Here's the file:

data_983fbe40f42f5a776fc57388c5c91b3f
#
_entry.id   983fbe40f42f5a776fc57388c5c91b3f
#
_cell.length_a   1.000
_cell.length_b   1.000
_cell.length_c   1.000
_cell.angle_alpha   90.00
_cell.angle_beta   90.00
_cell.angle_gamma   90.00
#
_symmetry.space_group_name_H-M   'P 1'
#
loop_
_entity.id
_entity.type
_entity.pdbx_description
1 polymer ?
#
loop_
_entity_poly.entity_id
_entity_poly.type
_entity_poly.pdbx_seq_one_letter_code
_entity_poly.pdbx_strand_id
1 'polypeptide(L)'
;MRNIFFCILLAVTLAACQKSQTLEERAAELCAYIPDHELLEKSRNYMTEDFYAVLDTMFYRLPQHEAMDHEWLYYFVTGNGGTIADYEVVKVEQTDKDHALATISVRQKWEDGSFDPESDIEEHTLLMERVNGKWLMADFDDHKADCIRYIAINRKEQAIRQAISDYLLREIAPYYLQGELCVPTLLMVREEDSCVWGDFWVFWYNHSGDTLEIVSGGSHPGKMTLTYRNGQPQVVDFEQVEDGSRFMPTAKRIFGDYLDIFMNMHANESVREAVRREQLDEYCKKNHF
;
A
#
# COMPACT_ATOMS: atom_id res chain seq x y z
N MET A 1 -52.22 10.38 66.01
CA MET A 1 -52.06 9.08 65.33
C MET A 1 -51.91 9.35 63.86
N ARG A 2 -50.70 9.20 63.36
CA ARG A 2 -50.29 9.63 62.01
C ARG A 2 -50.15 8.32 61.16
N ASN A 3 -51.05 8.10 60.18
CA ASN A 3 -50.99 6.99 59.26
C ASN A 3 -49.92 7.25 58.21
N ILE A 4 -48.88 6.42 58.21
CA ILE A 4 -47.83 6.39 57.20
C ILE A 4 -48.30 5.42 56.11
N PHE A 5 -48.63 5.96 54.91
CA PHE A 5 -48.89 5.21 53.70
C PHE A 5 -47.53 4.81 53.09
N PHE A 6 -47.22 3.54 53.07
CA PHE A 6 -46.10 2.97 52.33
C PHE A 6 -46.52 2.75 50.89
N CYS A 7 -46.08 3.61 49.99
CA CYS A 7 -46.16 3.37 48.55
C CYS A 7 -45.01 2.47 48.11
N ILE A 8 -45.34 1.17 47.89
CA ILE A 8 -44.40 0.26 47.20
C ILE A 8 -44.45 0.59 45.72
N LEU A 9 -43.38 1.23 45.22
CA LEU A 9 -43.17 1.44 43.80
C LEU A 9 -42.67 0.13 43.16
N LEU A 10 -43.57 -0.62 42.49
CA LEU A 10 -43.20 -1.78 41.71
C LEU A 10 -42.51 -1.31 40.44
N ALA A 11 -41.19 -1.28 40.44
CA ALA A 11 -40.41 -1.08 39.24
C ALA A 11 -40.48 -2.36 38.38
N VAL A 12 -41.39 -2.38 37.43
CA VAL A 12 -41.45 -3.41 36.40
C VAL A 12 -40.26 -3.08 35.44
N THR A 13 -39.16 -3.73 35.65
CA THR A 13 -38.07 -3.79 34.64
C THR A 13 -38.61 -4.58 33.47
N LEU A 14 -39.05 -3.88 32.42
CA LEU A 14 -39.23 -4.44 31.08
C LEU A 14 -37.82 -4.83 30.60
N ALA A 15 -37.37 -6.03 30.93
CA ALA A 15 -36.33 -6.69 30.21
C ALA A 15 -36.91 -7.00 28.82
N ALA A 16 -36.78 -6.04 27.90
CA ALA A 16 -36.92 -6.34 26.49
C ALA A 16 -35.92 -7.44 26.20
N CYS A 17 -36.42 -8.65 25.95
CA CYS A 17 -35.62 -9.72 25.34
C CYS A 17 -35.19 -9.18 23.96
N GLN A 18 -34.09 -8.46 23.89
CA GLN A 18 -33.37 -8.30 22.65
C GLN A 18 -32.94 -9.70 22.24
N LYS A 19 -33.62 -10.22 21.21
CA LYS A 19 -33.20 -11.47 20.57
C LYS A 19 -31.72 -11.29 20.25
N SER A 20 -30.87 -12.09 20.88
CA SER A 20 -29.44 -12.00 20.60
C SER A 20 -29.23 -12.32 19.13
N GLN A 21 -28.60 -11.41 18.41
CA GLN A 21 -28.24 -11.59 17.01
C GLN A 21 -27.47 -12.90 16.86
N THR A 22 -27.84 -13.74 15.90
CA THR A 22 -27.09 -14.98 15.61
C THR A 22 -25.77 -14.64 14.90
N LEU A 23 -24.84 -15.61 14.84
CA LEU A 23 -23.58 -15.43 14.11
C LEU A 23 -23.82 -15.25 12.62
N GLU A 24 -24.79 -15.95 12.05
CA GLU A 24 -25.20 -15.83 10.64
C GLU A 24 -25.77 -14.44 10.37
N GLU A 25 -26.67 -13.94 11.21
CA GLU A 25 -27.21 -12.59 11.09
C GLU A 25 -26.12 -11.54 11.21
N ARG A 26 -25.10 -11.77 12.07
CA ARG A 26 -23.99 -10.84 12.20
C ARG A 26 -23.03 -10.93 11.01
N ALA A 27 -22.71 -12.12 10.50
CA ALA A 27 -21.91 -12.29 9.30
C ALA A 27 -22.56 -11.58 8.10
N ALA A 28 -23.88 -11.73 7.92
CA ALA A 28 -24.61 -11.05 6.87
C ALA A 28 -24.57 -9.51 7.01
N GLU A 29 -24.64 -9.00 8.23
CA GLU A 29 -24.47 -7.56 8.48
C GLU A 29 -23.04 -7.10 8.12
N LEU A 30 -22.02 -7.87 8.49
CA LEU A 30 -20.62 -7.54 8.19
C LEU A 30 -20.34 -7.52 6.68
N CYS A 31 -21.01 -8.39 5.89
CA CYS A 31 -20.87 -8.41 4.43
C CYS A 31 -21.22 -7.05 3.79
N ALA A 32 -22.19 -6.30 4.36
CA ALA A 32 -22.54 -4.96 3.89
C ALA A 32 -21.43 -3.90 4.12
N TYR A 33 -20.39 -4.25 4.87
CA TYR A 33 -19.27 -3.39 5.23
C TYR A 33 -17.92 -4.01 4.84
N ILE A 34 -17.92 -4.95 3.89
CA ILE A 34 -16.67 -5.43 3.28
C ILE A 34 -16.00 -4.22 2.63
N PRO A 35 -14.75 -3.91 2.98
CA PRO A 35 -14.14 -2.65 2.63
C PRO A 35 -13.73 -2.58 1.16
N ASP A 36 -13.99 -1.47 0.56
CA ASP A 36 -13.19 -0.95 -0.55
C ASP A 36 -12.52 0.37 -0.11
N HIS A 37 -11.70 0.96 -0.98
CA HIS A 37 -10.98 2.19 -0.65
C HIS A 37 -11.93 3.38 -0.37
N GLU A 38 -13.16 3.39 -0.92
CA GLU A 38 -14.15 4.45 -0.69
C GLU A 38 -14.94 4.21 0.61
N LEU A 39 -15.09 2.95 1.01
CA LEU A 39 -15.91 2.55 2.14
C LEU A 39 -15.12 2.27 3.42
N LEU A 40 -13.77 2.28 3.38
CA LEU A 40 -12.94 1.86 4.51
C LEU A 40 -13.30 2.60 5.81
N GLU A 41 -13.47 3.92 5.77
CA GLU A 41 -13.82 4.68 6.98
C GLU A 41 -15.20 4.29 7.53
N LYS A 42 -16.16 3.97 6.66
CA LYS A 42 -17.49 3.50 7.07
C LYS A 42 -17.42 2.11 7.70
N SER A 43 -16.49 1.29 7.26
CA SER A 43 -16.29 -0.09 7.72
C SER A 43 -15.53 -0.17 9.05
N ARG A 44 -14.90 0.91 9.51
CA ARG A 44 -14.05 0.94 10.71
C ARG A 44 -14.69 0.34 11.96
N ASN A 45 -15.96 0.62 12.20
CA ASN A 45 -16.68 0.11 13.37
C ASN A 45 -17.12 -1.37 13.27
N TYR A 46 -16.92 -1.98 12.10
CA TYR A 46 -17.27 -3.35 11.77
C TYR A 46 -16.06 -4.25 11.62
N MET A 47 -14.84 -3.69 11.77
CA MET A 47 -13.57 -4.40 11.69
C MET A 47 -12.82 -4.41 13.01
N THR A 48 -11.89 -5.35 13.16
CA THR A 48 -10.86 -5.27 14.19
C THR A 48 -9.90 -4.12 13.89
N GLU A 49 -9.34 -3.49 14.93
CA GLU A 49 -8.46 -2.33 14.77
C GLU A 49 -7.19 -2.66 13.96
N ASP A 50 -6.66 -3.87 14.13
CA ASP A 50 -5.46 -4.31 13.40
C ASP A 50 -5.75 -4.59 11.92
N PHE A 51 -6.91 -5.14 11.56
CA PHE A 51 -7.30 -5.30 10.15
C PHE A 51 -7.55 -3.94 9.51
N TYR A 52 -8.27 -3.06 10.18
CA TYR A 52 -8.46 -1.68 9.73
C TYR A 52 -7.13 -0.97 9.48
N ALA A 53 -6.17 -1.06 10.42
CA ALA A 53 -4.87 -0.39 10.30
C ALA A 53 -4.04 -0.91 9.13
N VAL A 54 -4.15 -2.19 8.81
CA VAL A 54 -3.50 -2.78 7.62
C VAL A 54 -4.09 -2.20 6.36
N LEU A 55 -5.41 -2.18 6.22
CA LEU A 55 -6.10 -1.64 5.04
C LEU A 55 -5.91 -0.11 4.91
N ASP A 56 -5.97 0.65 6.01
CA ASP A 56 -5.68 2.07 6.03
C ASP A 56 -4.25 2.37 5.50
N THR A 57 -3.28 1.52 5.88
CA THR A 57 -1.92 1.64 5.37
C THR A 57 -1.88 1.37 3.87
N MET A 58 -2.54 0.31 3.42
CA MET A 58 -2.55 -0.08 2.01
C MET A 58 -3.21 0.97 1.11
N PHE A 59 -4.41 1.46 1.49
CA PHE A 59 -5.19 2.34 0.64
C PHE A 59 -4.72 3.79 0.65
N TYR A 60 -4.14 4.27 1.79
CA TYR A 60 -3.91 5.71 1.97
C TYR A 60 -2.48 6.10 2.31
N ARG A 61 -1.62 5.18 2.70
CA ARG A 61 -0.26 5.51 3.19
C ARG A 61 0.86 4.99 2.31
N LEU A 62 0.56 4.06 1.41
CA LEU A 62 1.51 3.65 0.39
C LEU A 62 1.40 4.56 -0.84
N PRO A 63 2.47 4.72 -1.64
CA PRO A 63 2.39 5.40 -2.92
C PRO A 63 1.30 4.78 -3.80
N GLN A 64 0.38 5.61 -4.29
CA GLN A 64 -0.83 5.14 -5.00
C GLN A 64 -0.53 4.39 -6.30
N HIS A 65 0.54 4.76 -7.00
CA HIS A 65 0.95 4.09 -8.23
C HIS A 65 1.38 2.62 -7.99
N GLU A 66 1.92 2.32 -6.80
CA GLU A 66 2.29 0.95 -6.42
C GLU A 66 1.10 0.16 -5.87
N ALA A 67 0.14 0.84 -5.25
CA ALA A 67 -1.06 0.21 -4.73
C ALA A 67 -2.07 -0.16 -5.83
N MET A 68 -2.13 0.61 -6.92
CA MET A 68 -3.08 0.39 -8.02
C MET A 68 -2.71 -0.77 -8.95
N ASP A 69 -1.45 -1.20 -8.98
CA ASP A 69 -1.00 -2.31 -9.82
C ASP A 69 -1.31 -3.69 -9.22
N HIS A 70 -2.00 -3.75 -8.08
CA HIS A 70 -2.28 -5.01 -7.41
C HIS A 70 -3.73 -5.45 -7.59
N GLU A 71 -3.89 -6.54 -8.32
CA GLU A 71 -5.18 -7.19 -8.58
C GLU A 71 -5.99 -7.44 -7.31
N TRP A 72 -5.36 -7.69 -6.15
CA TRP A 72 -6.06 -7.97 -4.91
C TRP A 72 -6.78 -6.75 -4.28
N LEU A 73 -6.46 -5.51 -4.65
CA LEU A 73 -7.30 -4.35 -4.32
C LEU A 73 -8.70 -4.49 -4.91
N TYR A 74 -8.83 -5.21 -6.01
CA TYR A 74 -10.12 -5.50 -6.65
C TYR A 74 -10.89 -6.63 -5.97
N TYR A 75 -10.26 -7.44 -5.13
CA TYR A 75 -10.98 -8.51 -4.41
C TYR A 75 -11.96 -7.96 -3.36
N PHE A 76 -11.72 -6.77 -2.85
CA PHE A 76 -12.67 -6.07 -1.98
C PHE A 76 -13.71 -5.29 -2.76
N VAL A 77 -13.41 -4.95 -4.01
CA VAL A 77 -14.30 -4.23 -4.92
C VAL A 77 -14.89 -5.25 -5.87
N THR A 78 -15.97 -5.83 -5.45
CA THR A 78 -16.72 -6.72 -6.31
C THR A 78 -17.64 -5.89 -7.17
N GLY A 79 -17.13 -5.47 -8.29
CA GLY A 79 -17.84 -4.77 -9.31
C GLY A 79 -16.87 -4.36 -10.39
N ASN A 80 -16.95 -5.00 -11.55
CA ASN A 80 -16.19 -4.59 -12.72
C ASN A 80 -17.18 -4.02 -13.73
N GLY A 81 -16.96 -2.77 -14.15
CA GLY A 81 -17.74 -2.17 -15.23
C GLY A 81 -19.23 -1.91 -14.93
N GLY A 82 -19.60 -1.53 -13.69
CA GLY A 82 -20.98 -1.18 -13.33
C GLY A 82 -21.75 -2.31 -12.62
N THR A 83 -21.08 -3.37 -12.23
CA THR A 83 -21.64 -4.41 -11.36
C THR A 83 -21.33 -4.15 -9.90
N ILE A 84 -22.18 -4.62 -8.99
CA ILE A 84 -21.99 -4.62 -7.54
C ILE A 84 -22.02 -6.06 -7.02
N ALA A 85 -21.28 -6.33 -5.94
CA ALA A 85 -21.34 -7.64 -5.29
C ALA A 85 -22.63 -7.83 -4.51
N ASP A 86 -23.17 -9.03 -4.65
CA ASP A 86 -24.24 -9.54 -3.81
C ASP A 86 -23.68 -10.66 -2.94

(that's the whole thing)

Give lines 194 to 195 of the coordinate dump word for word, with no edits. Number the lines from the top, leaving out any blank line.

CA LEU A 55 -6.10 -1.64 5.04
C LEU A 55 -5.91 -0.11 4.91